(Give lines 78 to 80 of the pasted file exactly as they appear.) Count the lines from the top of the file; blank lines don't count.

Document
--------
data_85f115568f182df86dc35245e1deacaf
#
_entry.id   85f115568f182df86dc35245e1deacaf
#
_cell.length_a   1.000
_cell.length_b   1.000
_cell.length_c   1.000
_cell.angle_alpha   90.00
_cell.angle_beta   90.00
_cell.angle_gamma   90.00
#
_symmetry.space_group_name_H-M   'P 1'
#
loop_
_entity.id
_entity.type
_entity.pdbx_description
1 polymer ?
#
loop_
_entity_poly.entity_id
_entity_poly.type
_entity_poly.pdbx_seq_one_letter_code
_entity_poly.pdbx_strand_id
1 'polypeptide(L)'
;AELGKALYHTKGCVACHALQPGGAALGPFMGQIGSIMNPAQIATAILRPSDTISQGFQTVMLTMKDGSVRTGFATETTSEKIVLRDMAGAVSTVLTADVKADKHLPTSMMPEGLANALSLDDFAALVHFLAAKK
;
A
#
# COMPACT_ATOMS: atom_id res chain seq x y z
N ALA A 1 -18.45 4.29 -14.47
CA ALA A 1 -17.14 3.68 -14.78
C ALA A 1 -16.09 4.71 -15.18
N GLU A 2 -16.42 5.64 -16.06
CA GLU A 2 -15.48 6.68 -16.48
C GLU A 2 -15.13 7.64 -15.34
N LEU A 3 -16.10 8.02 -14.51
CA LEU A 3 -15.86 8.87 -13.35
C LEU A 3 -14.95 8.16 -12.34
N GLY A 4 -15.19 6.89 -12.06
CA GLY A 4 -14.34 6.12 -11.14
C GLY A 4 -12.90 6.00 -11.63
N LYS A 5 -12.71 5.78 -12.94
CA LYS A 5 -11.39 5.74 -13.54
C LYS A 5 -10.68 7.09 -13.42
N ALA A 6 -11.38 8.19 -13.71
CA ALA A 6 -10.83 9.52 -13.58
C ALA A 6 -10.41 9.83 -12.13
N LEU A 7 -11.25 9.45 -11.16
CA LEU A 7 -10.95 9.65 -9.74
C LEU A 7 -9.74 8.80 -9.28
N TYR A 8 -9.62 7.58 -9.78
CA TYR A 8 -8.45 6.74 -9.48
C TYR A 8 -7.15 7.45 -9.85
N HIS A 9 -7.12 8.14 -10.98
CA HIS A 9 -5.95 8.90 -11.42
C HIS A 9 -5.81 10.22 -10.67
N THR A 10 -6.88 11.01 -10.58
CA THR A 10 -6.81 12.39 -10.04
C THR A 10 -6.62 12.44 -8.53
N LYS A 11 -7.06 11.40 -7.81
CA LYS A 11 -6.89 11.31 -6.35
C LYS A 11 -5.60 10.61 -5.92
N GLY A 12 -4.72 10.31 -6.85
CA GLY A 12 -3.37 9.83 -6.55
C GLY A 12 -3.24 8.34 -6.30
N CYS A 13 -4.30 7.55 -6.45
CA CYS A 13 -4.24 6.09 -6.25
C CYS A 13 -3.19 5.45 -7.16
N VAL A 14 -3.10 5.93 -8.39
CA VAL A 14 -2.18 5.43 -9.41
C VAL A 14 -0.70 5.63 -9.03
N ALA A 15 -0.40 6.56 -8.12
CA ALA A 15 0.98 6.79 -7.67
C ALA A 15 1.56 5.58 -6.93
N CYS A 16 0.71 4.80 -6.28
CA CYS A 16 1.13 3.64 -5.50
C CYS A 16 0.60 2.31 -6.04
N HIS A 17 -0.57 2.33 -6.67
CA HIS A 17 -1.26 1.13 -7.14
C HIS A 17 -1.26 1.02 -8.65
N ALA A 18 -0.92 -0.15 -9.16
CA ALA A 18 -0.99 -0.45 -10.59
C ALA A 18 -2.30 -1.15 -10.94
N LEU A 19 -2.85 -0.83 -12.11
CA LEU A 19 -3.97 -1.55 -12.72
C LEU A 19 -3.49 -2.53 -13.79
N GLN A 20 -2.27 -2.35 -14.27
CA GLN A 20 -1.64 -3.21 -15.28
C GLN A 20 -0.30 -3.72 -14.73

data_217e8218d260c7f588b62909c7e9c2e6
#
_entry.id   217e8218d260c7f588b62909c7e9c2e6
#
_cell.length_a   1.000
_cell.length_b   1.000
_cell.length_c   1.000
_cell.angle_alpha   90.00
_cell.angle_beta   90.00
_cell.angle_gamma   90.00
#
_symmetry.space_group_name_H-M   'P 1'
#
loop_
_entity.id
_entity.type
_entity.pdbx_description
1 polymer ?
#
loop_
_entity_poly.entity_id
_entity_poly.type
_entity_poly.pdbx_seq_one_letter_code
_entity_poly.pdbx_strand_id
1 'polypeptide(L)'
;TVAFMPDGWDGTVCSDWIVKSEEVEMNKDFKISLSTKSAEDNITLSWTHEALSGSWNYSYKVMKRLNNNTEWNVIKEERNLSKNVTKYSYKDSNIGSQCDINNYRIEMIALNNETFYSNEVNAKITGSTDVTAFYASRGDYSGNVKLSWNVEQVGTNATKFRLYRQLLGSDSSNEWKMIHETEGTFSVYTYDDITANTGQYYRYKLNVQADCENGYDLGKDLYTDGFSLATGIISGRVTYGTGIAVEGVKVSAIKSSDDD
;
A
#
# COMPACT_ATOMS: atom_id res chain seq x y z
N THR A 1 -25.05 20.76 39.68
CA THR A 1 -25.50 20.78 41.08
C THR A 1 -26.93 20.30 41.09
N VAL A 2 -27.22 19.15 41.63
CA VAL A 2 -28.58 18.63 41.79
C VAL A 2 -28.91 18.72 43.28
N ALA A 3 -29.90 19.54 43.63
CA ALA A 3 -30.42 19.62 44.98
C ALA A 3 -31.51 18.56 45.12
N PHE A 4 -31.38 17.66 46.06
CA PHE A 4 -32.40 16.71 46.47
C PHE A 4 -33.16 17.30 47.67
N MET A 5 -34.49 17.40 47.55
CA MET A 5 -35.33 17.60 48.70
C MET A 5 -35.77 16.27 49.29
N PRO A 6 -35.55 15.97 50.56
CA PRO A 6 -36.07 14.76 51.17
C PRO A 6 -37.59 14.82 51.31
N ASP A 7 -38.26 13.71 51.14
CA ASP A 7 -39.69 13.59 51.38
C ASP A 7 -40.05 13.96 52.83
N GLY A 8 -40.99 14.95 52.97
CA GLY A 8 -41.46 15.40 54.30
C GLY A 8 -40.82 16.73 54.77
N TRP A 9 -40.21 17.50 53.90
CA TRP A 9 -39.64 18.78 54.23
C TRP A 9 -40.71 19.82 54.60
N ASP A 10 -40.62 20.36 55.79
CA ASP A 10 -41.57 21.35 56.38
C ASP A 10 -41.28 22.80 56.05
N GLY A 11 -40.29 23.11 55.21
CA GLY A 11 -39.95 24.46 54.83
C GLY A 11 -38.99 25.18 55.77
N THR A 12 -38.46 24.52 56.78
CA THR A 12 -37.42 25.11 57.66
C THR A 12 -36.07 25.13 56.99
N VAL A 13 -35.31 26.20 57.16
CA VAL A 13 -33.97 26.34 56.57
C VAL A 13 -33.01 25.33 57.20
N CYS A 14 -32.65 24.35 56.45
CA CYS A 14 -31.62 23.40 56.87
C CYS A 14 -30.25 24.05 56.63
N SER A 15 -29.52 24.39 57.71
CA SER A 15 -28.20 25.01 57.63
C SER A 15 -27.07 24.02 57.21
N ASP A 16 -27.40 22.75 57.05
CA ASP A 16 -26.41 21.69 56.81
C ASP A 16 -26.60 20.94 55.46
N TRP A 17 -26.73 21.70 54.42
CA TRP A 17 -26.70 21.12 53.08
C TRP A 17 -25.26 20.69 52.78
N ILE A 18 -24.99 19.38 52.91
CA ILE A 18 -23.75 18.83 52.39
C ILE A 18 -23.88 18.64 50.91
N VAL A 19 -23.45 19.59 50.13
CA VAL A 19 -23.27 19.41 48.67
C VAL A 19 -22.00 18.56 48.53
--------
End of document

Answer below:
C CYS A 16 0.60 2.31 -6.04
N HIS A 17 -0.57 2.33 -6.67
CA HIS A 17 -1.26 1.13 -7.14